The wide-open 2016 Tour of Alberta has winnowed the GC contenders down to a just handful of riders, with one second standing between overall leader Robin Carpenter (Holowesko-Citael) and 2015 winner Bauke Mollema (Trek-Segafredo), and less than a minute separating the top eight riders.
Carpenter seized control of the race on Sunday during the stage 4 time trial in Edmonton, while Mollema won the stage and climbed from fifth to second. Former leader Evan Huffman (Rally Cycling) is third, seven seconds back. Now the final circuit race in Edmonton is set to decide the overall, just as it did in 2014 when Daryl Impey won the stage and the 10-second time bonus that pushed him past Tom Dumoulin by one second.
The downtown Edmonton circuit is 11 laps of a 11.1km circuit that is twisty, technical and features two short, punchy climbs. It is notoriously hard to defend a lead on the route, but Carpenter and his Holowesko-Citadel team have shown no signs of being intimidated by the WorldTour rider that is sitting just one second behind.
"I'm super confident," Carpenter said when asked about his attitude going into Monday's stage.
The 24-year-old from Philadelphia has good reason to feel that way. In four stages this week, Carpenter has only finished off the podium once, when he finished in the field on stage 2.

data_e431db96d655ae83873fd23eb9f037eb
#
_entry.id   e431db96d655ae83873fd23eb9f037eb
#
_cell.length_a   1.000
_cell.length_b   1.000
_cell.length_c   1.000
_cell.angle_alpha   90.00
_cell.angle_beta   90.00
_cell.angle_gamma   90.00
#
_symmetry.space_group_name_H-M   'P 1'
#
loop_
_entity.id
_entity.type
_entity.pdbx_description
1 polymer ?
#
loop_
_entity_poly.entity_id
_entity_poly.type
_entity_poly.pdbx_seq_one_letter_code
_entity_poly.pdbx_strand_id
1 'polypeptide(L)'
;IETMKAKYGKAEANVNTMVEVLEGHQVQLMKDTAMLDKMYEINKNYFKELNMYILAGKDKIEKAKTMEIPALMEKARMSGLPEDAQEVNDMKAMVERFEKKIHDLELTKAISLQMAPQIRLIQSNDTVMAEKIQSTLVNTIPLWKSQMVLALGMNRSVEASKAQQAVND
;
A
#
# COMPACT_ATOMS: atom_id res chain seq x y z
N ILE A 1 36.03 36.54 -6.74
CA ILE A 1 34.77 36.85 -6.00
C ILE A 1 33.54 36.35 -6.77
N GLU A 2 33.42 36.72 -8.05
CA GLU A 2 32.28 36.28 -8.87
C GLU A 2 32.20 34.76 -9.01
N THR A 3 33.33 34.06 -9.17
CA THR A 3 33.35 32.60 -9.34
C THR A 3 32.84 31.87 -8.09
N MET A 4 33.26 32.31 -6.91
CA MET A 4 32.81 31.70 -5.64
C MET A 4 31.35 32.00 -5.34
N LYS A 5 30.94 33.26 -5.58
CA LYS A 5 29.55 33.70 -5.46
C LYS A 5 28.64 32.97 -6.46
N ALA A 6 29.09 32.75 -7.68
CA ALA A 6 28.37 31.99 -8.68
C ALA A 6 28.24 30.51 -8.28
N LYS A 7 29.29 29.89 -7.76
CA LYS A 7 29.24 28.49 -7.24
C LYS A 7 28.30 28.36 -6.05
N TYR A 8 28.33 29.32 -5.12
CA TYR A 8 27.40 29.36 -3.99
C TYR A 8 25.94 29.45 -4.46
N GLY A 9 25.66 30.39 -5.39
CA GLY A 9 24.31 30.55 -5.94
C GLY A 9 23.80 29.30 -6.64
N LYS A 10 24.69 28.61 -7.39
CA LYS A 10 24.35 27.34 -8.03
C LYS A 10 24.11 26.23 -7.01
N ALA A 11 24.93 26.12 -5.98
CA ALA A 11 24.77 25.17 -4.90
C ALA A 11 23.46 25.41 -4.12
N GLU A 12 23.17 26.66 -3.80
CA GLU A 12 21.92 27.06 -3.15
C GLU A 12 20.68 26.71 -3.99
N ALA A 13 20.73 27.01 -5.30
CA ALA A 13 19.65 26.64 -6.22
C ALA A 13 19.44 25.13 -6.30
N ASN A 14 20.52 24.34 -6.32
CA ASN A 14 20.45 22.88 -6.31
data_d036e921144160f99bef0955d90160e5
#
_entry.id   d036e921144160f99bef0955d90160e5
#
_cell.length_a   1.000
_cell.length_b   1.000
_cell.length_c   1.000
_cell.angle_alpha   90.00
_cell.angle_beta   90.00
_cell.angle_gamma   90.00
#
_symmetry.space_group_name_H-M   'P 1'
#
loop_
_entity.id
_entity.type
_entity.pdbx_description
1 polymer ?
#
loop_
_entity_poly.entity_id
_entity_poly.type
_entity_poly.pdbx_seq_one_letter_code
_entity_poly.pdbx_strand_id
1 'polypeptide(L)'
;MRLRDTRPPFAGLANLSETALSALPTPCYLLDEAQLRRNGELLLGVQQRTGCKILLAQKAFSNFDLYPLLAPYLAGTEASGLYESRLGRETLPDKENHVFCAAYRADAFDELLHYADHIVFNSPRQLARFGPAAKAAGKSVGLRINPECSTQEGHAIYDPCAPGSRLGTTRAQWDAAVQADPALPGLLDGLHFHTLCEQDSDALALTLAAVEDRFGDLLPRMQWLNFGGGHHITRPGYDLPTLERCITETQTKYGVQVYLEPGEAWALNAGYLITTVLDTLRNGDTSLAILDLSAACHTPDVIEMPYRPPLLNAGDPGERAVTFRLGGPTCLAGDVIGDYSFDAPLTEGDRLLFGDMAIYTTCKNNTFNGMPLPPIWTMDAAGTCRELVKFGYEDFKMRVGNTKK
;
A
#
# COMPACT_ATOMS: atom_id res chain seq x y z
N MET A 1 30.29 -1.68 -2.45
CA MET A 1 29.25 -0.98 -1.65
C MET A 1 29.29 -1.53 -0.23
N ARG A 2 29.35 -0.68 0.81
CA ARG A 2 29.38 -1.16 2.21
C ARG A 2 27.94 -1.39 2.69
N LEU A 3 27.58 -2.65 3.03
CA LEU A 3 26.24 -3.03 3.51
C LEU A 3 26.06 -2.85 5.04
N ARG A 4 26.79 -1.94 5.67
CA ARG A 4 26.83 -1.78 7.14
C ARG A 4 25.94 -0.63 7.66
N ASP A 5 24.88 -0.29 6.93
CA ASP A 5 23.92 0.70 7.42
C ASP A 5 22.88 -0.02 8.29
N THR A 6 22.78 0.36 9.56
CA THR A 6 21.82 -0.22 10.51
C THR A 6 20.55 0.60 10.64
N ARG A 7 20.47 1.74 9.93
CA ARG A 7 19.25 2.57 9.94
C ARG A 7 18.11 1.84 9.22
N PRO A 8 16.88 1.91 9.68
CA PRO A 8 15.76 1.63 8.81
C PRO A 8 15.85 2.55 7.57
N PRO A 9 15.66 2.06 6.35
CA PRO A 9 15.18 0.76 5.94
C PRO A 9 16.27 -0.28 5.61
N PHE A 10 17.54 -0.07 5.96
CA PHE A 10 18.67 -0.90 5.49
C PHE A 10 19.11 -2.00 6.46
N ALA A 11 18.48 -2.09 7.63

As Carpenter pointed out in the stage 4 press conference, however, Mollema has timed his rise perfectly, saving his energy for the time trial and Monday's finale, and placing himself in prime position to repeat his 2015 win.
"I'm close, but it's still a hard day tomorrow with a lot of climbs, short climbs but we will see," Mollema said after stage 4. "It's not going to be easy, because Robin is riding very strong this week and he's very fast in the sprint. There are still bonification seconds at the finish line and halfway, so I think we will make a good plan tonight for tomorrow."
Carpenter’s and Holowesko's plan is to race aggressively and use his experienced teammates to help keep him on the podium's top step at the end of the day.
Growing up in Missoula, Montana, Pat competed in his first bike race in 1985 at Flathead Lake before studying English and journalism at the University of Oregon. He has covered North American cycling extensively since 2009, as well as racing and teams in Europe and South America. Pat currently lives in the US outside of Portland, Oregon.
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